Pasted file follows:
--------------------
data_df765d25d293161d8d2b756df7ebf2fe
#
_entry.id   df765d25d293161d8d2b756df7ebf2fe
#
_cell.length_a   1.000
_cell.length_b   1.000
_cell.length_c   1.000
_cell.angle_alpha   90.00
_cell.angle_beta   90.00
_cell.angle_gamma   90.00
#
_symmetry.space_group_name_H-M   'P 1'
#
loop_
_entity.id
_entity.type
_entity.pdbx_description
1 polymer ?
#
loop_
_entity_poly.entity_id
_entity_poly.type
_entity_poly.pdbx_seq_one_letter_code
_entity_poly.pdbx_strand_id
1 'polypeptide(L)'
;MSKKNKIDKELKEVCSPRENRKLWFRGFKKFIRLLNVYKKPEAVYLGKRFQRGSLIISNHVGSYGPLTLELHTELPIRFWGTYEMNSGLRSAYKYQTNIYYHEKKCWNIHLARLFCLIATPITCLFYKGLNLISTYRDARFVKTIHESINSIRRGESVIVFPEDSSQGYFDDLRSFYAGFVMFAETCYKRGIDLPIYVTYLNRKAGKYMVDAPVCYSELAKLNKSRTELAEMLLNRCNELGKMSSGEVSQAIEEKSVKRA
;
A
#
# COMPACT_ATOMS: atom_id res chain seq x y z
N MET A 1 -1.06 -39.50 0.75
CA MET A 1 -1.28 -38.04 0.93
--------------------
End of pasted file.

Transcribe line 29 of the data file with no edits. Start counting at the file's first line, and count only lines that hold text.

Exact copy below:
#